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Functional Magnetic Resonance Imaging (FMRI) Brain Scans can spot Lies better than Polygraph Test

It has been demonstrated that when someone is lying, areas of the brain linked to decision-making are activated, which lights up on an fMRI scan for experts to see

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Polygraph test. Flickr
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New York, November 4, 2016: Scanning people’s brains with functional magnetic resonance imaging, or fMRI, is significantly more effective way to spot lies than a traditional polygraph test, a new research has found.

 The findings suggest that when it comes to lying, our brains are much more likely to give us away than sweaty palms or spikes in heart rate.
 
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Polygraph, the only physiological lie detector in worldwide use since it was introduced in its present form more than 50 years ago, monitors individuals’ electrical skin conductivity, heart rate, and respiration during a series of questions.

Polygraph is based on the assumption that incidents of lying are marked by upward or downward spikes in these measurements.

The study, published in the Journal of Clinical Psychiatry, found that neuroscience experts without prior experience in lie detection, using fMRI data, were 24 per cent more likely to detect deception than professional polygraph examiners reviewing polygraph recordings.

It has been demonstrated that when someone is lying, areas of the brain linked to decision-making are activated, which lights up on an fMRI scan for experts to see.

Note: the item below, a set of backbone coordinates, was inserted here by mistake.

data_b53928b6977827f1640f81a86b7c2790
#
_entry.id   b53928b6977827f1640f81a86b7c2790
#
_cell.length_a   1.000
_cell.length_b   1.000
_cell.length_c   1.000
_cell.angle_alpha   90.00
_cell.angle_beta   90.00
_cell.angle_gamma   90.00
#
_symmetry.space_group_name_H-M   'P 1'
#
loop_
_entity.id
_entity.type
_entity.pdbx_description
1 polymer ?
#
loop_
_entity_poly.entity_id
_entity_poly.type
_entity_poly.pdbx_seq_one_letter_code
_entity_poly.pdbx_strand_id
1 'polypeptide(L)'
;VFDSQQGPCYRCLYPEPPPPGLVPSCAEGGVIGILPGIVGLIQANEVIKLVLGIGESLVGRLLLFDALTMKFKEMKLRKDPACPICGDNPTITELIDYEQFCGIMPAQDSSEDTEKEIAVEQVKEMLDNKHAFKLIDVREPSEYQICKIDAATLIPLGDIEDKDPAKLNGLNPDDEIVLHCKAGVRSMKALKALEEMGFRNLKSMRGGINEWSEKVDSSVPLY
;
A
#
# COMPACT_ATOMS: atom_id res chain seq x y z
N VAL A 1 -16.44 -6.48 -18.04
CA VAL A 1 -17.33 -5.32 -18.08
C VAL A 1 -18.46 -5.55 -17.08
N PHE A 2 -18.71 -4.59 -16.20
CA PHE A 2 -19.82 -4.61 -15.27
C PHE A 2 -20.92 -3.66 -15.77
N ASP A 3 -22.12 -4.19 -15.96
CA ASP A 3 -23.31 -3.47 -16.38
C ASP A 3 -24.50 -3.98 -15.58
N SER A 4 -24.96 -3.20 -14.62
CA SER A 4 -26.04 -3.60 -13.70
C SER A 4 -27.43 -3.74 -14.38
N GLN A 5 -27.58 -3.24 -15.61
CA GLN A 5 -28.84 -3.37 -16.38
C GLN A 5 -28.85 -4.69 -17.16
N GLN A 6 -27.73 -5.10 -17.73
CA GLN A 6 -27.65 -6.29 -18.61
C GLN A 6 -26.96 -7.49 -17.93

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“Polygraph measures reflect complex activity of the peripheral nervous system that is reduced to only a few parameters, while fMRI is looking at thousands of brain clusters with higher resolution in both space and time,” said the study’s lead author Daniel Langleben, Professor of Psychiatry at Perelman School of Medicine, University of Pennsylvania in the US.

“While neither type of activity is unique to lying, we expected brain activity to be a more specific marker, and this is what I believe we found,” Langleben noted.

To compare the two technologies, 28 participants were given the so-called “Concealed Information Test” (CIT).

CIT is designed to determine whether a person has specific knowledge by asking carefully constructed questions, some of which have known answers, and looking for responses that are accompanied by spikes in physiological activity.

In the controlled comparison of the two technologies, the researchers found that fMRI spotted more lies.

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The approach adds scientific data to the long-standing debate about this technology and builds the case for more studies investigating its potential real-life applications, such as evidence in the criminal legal proceedings.